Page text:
and other professional accountants in deciding what actions to take in the
public interest when they become aware of a potential illegal act, known as
non-compliance with laws and regulations (NOCLAR) committed by a client
or employer.
It is worth noting that in the one case of EOIR where a lawyer cited
attorney-client privilege as a reason for not providing the requested informa-
tion, the Bureau of Internal Revenue of the Philippines (BIR) was still able
to gain information from the said lawyer by citing both the powers of the
Commissioner, as provided by the domestic laws of the country, as well as the
rulings of the very courts that Philippine lawyers are sworn to follow.
To date, the treaty partner whose request for information triggered the
citing of said privilege has been provided and is satisfied with the information
that the BIR has collected. Given this, the Philippines is treating said request
as closed.

Disproportionate difficulty in obtaining bank information when name


of bank is undisclosed

Inasmuch as the Philippines would like to assist its treaty partners in


every way possible when asked to provide banking information, the practical
side in obtaining the same should be taken into consideration. This is why
the Philippines always require the requesting treaty partner to provide the
specific bank where the account being requested is located. To elicit bank
information pertaining to a specific account holder or group of account
holders from hundreds of banks in the Philippines would be impractical and
difficult.
Despite the difficulties and delays in providing the complete information
requested, the Philippines makes it a point to not only exert every effort to

PEER REVIEW REPORT – SECOND ROUND – PHILIPPINES © OECD 2018


90 – ANNEXES

collect any information being requested but also to provide the requesting
jurisdictions with status updates, as well as sending them any partially col-
lected information, in a timely manner.
To date, the Philippines has only 5 pending information requests from the
initial 14 that are cited in the draft Philippine Report.

Availability of legal and beneficial ownership information of


companies

The Philippines appreciates that the assessment team has considered its
position, as supported by statistics, that a huge majority of suspended corpo-
rations are either small or micro enterprises with very little capitalization or
are non-stock, non-profit corporations. Hence, they are highly unlikely to be
subject of requests for EOI for tax purposes.
Briefly, as indicated in the report, 74% of these suspended corporations
have paid-up capital of P500 000 (approximately US$10 000) and below and
of this number, 63% are non-stock, non-profit entities. Further, using the
paid-up capital threshold of under P1 million (approximately US$20 000)
would lower the number of suspended corporations by 84%. And of this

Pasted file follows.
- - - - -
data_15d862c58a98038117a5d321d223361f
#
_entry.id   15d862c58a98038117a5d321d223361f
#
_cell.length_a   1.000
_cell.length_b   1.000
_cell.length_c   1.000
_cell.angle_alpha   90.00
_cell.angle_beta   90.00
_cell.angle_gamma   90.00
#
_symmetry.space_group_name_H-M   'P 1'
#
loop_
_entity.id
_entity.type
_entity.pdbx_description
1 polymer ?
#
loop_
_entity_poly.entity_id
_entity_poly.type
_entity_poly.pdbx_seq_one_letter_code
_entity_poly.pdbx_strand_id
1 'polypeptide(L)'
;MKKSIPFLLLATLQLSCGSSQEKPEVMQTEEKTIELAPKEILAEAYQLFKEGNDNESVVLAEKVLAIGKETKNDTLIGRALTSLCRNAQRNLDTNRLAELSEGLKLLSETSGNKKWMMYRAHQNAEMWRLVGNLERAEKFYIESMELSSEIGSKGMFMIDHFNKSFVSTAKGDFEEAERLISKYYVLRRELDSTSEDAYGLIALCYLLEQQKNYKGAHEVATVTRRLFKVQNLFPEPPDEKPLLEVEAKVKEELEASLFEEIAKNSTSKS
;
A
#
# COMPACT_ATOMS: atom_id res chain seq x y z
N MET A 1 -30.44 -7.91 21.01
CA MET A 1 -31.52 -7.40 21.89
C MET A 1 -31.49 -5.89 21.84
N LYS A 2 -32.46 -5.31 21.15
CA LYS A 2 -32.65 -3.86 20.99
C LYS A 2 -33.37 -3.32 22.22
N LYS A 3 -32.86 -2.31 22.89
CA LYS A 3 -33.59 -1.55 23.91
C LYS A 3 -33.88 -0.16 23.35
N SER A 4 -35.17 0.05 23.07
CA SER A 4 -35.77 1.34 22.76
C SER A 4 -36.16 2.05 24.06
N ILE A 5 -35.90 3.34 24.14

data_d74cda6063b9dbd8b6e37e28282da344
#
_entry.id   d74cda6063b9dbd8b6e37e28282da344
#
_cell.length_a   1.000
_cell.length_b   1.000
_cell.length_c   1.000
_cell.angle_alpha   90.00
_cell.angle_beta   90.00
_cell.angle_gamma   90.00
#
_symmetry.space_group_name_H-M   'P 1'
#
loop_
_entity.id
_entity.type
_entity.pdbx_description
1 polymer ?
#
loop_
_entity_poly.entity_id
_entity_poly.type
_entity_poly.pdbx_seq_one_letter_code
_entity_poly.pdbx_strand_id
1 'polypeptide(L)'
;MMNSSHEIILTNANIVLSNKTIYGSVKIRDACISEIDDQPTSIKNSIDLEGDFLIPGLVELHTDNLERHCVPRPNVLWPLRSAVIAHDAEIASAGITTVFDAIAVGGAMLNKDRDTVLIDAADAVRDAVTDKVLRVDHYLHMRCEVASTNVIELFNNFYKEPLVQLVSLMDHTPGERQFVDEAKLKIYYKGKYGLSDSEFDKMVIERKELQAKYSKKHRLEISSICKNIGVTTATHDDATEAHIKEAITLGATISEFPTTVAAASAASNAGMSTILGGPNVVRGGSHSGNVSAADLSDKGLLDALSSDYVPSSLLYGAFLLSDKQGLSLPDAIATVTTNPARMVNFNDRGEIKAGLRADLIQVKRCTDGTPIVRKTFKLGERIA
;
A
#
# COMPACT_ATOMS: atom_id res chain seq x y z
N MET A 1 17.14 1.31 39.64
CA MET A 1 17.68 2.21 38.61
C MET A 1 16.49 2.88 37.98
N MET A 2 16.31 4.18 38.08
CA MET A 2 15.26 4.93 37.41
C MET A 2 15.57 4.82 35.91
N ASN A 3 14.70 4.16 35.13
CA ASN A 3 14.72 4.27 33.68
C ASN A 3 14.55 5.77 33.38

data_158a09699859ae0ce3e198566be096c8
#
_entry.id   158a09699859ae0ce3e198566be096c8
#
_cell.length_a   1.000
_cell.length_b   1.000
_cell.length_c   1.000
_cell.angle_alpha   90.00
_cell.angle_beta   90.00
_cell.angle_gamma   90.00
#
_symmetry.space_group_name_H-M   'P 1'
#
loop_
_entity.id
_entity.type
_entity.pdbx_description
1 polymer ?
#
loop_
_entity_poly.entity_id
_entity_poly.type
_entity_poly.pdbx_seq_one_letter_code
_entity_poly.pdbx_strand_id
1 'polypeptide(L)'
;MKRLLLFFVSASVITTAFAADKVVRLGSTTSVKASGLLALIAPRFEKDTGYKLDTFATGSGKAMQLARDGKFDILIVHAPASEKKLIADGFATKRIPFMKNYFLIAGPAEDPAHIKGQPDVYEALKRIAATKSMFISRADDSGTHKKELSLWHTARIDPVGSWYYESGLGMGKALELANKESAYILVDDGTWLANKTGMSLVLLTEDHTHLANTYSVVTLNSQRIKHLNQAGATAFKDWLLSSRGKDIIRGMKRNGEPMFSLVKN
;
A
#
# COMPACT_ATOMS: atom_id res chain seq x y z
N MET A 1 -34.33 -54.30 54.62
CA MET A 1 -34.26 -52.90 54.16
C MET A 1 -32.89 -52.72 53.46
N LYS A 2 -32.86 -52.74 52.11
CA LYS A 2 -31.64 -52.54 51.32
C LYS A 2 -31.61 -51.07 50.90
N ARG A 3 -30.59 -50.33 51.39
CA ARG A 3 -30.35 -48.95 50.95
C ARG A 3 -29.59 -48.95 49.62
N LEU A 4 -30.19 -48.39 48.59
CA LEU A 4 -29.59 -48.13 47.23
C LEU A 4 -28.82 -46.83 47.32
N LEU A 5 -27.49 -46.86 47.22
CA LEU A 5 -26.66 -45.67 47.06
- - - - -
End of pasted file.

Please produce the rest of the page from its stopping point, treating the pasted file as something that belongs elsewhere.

number, 53% are non-stock, non-profit corporations.
At any rate, the Philippines is cognizant of the EOIR concerns brought
forward and will continue to review its policies and procedures in order to
monitor and address these issues. At present, the SEC is already preparing to
modify the format of the General Information Sheet required to be submitted
annually by corporations to include beneficial ownership information.

Exemption to time-based post-notification to account holders

The Philippines recognizes the importance of having an exemption to the


time-based post-notification requirement, the absence of which may hinder
the investigation of our partner jurisdictions. However, we still recognize the
limitations set by our domestic laws, specifically Republic Act 10021 which
requires us to give post-notification to account holders for any requests for
their information by partner jurisdiction.
Given all of these, and with the understanding of the Global Forum’s
Terms of Reference which do not require absolute exemption to post-notifi-
cation, the Philippines commit to issue a regulation which will provide for a
delay in post-notification to account holders, upon specific request by a part-
ner jurisdiction, until such time as the latter’s investigation will no longer be
obstructed or hindered by the issuance of a notification.

PEER REVIEW REPORT – SECOND ROUND – PHILIPPINES © OECD 2018


ANNEXES – 91

On pending international agreements

The Philippines is still fully committed to the international agreements


that it has entered into, specifically the Mutual Administrative Agreement
for Tax Purposes. To this end, the Philippines will continue to work with its
legislative branch in order for the immediate concurrence of the said agree-
ment which has already been approved by our president.
The Philippines also commits to expand its tax information exchange net-
work through the use of the Tax Information Exchange Agreements (TIEAs).
The Philippines has already started finalizing the list of countries with which
it would need TIEAs with and plans to start negotiations as soon as possible.